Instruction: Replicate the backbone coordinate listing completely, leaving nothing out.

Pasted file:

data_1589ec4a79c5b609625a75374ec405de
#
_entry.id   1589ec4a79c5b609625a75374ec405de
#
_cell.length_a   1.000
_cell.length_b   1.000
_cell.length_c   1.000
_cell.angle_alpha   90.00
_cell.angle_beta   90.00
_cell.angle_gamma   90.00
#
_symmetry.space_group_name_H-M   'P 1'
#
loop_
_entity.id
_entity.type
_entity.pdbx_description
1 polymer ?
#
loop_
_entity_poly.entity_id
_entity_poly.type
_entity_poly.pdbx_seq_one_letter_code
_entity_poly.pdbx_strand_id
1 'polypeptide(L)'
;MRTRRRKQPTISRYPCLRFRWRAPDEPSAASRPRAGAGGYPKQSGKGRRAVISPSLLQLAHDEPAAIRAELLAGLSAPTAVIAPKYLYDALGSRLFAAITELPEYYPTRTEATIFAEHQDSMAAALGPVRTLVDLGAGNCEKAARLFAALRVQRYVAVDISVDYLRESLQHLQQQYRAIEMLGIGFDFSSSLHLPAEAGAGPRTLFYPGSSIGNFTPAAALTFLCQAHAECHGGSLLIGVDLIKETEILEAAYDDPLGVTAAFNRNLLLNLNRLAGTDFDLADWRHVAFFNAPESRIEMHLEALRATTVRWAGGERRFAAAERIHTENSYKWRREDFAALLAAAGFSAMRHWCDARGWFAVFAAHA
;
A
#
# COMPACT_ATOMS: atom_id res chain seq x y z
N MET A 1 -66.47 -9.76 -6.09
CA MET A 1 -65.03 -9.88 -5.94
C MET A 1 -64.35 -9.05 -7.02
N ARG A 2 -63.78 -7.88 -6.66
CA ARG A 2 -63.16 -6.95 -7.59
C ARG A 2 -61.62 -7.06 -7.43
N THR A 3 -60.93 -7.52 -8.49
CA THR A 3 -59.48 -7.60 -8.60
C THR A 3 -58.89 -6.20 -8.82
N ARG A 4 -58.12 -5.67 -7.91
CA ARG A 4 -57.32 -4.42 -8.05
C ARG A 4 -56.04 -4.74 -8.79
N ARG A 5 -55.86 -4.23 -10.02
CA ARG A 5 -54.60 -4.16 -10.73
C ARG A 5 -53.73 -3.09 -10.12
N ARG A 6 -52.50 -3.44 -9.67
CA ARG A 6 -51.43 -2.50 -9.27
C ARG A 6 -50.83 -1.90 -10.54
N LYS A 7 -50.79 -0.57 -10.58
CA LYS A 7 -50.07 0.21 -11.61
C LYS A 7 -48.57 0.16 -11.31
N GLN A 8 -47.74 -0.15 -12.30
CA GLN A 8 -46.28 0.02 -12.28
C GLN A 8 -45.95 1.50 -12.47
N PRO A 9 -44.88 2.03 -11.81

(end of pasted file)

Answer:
data_1589ec4a79c5b609625a75374ec405de
#
_entry.id   1589ec4a79c5b609625a75374ec405de
#
_cell.length_a   1.000
_cell.length_b   1.000
_cell.length_c   1.000
_cell.angle_alpha   90.00
_cell.angle_beta   90.00
_cell.angle_gamma   90.00
#
_symmetry.space_group_name_H-M   'P 1'
#
loop_
_entity.id
_entity.type
_entity.pdbx_description
1 polymer ?
#
loop_
_entity_poly.entity_id
_entity_poly.type
_entity_poly.pdbx_seq_one_letter_code
_entity_poly.pdbx_strand_id
1 'polypeptide(L)'
;MRTRRRKQPTISRYPCLRFRWRAPDEPSAASRPRAGAGGYPKQSGKGRRAVISPSLLQLAHDEPAAIRAELLAGLSAPTAVIAPKYLYDALGSRLFAAITELPEYYPTRTEATIFAEHQDSMAAALGPVRTLVDLGAGNCEKAARLFAALRVQRYVAVDISVDYLRESLQHLQQQYRAIEMLGIGFDFSSSLHLPAEAGAGPRTLFYPGSSIGNFTPAAALTFLCQAHAECHGGSLLIGVDLIKETEILEAAYDDPLGVTAAFNRNLLLNLNRLAGTDFDLADWRHVAFFNAPESRIEMHLEALRATTVRWAGGERRFAAAERIHTENSYKWRREDFAALLAAAGFSAMRHWCDARGWFAVFAAHA
;
A
#
# COMPACT_ATOMS: atom_id res chain seq x y z
N MET A 1 -66.47 -9.76 -6.09
CA MET A 1 -65.03 -9.88 -5.94
C MET A 1 -64.35 -9.05 -7.02
N ARG A 2 -63.78 -7.88 -6.66
CA ARG A 2 -63.16 -6.95 -7.59
C ARG A 2 -61.62 -7.06 -7.43
N THR A 3 -60.93 -7.52 -8.49
CA THR A 3 -59.48 -7.60 -8.60
C THR A 3 -58.89 -6.20 -8.82
N ARG A 4 -58.12 -5.67 -7.91
CA ARG A 4 -57.32 -4.42 -8.05
C ARG A 4 -56.04 -4.74 -8.79
N ARG A 5 -55.86 -4.23 -10.02
CA ARG A 5 -54.60 -4.16 -10.73
C ARG A 5 -53.73 -3.09 -10.12
N ARG A 6 -52.50 -3.44 -9.67
CA ARG A 6 -51.43 -2.50 -9.27
C ARG A 6 -50.83 -1.90 -10.54
N LYS A 7 -50.79 -0.57 -10.58
CA LYS A 7 -50.07 0.21 -11.61
C LYS A 7 -48.57 0.16 -11.31
N GLN A 8 -47.74 -0.15 -12.30
CA GLN A 8 -46.28 0.02 -12.28
C GLN A 8 -45.95 1.50 -12.47
N PRO A 9 -44.88 2.03 -11.81